The event was framed around an obscure Victorian publication: ’19th century pornographer, publisher and jailbird William Dugdale wrote the Yokel’s Preceptor as a guide to gay cruising spots in Victorian London – very thinly disguised as a terrible warning to countryfolk’ (Untold London).
The effervescent librarian Bart Smith explained the history of this rare work, of which there are only two known copies in the world, one under level 3 security at The British Library and one in a library in Boston, MA.
Bart photocopied a few pages and gave us a handout, the cover of the work is a typographic jumble, making a visual reference to bill posters of the same period (the book was printed and published in 1855 by H. Smith, 37 Holywell Street, Strand). The language is colloquial by today’s English, floral, florid, titillating and ostentatious. The twentieth century gay underground language of Polari comes to mind. The book attempts to make current slang accessible to the poor unsuspecting countryfolk so as their visit to the city should not be met with debauched and torrid incidents involving prostitutes, marjories (slang term for gay) and unsavory types of all persuasions:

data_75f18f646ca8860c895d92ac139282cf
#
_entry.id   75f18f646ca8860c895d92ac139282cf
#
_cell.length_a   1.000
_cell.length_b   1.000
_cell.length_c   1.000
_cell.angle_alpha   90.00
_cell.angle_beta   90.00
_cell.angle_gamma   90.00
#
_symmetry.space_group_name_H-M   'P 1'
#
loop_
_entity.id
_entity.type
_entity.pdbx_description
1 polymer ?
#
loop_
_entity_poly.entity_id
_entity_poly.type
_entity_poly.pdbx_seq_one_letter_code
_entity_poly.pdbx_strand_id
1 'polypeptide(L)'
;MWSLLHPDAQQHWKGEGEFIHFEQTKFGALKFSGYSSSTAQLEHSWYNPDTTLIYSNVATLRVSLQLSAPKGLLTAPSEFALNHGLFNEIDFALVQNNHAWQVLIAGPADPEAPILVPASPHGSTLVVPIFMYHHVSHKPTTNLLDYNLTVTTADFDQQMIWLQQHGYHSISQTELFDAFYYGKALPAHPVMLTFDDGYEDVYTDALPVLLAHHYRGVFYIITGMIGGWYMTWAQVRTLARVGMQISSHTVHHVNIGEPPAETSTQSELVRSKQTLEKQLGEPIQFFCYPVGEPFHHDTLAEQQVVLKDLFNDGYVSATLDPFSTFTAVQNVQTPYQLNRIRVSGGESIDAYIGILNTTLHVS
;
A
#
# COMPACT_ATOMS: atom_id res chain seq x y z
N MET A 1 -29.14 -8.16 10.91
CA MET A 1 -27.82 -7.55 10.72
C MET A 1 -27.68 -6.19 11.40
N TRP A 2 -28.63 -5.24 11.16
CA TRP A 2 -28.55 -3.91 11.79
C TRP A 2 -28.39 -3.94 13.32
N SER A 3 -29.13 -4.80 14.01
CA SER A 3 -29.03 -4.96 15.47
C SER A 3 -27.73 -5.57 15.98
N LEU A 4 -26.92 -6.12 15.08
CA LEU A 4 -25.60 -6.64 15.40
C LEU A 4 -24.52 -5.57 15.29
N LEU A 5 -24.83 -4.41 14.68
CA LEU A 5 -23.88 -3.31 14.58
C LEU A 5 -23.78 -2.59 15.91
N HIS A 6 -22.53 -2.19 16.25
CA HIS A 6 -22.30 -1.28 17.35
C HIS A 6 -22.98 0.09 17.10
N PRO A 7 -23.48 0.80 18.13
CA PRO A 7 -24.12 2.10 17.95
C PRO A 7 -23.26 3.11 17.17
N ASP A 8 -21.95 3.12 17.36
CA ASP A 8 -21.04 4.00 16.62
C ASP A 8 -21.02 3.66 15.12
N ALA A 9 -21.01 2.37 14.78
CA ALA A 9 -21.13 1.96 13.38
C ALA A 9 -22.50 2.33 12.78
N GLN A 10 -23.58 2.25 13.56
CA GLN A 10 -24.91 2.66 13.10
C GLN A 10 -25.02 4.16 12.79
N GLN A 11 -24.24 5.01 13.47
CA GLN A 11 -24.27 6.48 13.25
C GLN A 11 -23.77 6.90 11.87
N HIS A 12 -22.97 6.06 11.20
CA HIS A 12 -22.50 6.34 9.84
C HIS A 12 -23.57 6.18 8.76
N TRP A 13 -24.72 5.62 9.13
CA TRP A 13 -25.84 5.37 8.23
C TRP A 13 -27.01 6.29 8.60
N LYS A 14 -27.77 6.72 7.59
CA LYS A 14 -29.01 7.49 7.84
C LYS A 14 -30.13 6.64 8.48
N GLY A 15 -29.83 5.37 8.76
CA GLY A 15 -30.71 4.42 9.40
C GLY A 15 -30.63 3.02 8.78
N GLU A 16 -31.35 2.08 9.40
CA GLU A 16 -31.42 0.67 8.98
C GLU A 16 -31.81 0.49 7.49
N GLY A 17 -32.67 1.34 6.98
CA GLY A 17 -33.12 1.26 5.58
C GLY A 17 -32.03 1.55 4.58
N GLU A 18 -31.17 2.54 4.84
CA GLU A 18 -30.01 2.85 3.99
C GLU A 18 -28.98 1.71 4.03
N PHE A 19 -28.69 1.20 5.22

‘Or, More Sprees in London! Being a … show-up of all the rigs and doings of the flash cribs in this great metropolis … To which is added a Joskin’s vocabulary of the various slang words now in constant use, etc. London’ (Yokel’s Preceptor).
Of typographic note was &c. used for etc. It is charming to see the ampersand used in such a meaningful way, even the etc. is a lazy device.
After Bart’s introduction, the founding editor of Chroma Journal, Shaun Levin, ran a workshop. We split into groups and spend some time writing a contemporary version, based in different areas of London. I enjoyed the discussion more with my fellow group members and couldn’t find any hook with which to begin writing. Unlike Kevin Maxwell (whom I met on the way in) who composed a delightfully humorous poem that made me think about where my writing strengths and interests lie.